The boat technology students and staff of Kyamk are designing and building a solar powered racing boat. In the coming summer they will race in the Dong Energy Solar Challenge (DSC) in Netherlands. DSC is the world cup of solar boats held every second year with approx. 40 teams around the world participating. Kyamk raced in the DSC first time in 2012. Back then the first Finnish team ever managed to surprise everyone by building a very competitive boat. After an exciting race Midnight Sun Finland got third place with just narrow margins to the winning team Amsterdam University of Applied Sciences and to the second: Gdansk University. 2012 team was a joint project with Mikkeli University of Applied Science (Mamk). Now we are going to DSC as two teams. Midnight Sun Mamk builds a lighter version of 2012 boat to revenge in B-class. Midnight Sun Kyamk designs a completely new boat to race in a more challenging Top-Class. The coming summer got even more exciting when the teams got invited to a second race: Solar1 Monte Carlo Cup will be held in Monaco right after the race in Netherlands is finished. Hopefully we’ll get success by two Finnish teams in two international competitions this year!
Bridging the Skills Gap – Competency Development and Entrepreneurship Coaching with ’Xing’
Nigel Kimberley, Lecturer, Arcada University of Applied Sciences
Michael von Boguslawski, Research Advisor, Arcada University of Applied Sciences
The Skills2Work project at Arcada University of Applied Sciences in Helsinki responds to the ET2020 challenge with a curriculum innovation aimed to bridge the skills gap between education and work. Introducing ’Xing’ as an entrepreneurship and coaching intervention transforms the traditional classroom into a dynamic, flexible learning environment. Not only are entrepreneurship skills trained, but other skill clusters that promote the development of transversal skills, e.g. language, communication, and team working. This approach to bridging the skills gap also encourages dialogue with enterprises and organisations, reinforces links between HEIs and the labour market, as well as provides a way to keep students’ skills updated.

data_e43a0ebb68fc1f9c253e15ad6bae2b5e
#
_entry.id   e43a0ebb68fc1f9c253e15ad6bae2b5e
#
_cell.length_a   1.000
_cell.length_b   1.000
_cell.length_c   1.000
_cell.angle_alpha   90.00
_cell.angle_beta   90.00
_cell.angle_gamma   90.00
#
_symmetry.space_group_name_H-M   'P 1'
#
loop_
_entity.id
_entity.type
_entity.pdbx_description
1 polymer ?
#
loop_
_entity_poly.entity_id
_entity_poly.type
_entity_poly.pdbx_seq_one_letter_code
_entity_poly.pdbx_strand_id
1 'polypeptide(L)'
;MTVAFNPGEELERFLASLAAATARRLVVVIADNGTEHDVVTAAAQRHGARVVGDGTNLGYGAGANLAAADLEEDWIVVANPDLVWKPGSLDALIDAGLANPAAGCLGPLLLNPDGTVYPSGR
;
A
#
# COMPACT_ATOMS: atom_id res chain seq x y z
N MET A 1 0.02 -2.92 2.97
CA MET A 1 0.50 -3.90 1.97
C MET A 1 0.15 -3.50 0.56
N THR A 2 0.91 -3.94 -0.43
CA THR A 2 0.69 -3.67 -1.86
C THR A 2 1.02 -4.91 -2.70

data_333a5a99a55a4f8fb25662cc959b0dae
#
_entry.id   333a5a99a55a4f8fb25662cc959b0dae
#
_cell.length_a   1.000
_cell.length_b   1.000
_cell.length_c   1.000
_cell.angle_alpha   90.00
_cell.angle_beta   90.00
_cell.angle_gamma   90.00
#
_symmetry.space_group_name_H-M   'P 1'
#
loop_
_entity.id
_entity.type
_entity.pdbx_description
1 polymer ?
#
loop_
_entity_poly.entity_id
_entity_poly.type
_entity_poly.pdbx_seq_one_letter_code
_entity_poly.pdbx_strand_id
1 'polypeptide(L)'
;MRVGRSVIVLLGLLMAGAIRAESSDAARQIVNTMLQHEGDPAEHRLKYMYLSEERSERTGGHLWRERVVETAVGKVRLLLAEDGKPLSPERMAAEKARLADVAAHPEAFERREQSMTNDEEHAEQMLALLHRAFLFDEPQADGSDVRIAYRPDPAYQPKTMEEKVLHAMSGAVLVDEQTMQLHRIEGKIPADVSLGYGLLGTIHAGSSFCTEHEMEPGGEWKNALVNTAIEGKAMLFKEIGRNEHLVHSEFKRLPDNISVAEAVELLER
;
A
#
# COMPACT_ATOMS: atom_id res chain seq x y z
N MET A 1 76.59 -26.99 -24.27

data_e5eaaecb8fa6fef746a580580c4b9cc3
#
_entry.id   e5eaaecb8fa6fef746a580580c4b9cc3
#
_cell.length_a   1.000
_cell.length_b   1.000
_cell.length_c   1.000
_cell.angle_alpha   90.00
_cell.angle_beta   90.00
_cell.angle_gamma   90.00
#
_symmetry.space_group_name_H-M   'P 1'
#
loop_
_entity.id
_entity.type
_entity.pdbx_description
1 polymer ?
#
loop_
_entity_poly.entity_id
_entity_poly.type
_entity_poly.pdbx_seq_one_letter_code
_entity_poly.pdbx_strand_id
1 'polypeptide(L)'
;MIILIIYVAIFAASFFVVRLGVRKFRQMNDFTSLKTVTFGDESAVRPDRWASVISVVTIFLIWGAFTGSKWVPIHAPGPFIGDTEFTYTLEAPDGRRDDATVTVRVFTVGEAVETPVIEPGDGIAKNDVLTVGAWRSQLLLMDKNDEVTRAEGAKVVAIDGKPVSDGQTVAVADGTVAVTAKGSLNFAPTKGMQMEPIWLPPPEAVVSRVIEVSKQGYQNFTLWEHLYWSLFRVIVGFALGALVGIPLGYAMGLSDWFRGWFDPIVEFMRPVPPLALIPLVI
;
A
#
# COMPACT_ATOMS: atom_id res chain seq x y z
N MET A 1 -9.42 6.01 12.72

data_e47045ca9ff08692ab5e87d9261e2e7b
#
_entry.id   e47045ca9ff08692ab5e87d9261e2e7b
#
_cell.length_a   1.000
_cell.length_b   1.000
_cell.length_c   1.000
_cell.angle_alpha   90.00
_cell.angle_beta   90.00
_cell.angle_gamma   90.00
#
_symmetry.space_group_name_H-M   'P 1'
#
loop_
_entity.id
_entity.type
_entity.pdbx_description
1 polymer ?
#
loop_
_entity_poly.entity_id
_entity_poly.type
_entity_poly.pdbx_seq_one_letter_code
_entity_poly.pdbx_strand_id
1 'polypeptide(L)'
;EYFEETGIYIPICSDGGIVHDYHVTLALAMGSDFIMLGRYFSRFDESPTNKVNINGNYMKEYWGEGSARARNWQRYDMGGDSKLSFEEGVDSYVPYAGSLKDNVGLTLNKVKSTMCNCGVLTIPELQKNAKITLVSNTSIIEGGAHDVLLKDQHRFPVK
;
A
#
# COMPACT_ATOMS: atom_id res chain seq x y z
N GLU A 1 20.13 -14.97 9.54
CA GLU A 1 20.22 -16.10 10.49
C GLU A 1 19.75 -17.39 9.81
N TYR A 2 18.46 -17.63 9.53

Adaptability of the Finnish Workplace Development Model and Methods in Hungary and Romania – ADAPTYKES Project
Ulla Kotonen, Development Manager, DSc (Econ & Bus. Adm.), FUAS – Federation of Universities of Applied Sciences
Miika Kuusisto, Lecturer, Project Manager, Lahti University of Applied Sciences
Marja-Leena Savonen, Lecturer, Lahti University of Applied Sciences
Anu Suomäki, Project assistant,Lahti University of Applied Sciences
This paper presents the ADAPTYKES project which analyses the adaptability of the Finnish workplace development model and methods in Hungary and Romania in order to strengthen workplace development and innovativeness of small and medium-sized enterprises (SMEs) in Hungary and Romania. The target is to develop long-term and short-term trainings for the local SMEs but it is also to develop training, coaching and facilitating competences of teachers at the Budapest Business School (BBS) and Babes-Bolyai University (BBU).
The paper focuses on the first two phases of the project: investigation and the analysis of the similarities and differences between work organizations and training of Hungarian and Romanian future leader trainers. As a result of the first phase, the paper describes the SME sectors and innovativeness of SMEs in the participating countries; it summarises the main results from a questionnaire survey in the SME sector in Hungary and Romania to find out the development needs and the competence shortages of the companies. Second, the paper describes experiences from international teacher training carried out as a part of the ADAPTYKES project.
PRACTICE FUTURE – Creating an Open Innovation Business and Students Network
Peter Fischer, Assistant professor, The Arctic University of Norway
Teresa Chen, Senior lecturer, International Coordinator, Lapland University of Applied Sciences
Five partner HEIs at the European High North established an Open Innovation Business and Students Network, a learning platform where students elaborate business solutions for local SMEs. The aim is to acquaint undergraduates with innovation focused skills required in a global business community. The collaboration provides relevant platform features and expounds problems of those to be further refined.
Open, digital learning ecosystems boost innovativeness
Minttu Lampinen, Research Director, Principal Lecturer, HAMK University of Applied Science
Leena Vainio, Development Manager, Omnia/InnoOmnia
The nation-wide AKTIIVI Plus coordination project includes various activities such as research, networks and sharing the best practice examples. The project helps other projects to turn good practices into products and to effectively communicate about their services and products.